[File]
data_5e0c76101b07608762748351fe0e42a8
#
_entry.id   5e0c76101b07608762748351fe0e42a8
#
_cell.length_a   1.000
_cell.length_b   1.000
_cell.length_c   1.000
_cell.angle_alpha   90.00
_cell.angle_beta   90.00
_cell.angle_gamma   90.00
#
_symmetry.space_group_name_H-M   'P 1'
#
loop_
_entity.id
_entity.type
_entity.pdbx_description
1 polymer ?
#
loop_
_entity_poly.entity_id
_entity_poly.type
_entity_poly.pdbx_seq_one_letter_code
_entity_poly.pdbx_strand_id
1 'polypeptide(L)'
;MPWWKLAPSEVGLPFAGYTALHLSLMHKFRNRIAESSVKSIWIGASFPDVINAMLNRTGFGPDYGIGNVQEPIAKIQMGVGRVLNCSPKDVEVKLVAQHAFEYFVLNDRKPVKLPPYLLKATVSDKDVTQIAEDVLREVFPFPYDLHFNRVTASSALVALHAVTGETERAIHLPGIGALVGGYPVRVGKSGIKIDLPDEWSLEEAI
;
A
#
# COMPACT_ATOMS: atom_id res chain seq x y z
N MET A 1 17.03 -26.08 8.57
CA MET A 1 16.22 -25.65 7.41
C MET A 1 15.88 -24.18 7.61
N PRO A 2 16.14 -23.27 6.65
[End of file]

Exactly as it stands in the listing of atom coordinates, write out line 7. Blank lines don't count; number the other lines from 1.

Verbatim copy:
_cell.length_c   1.000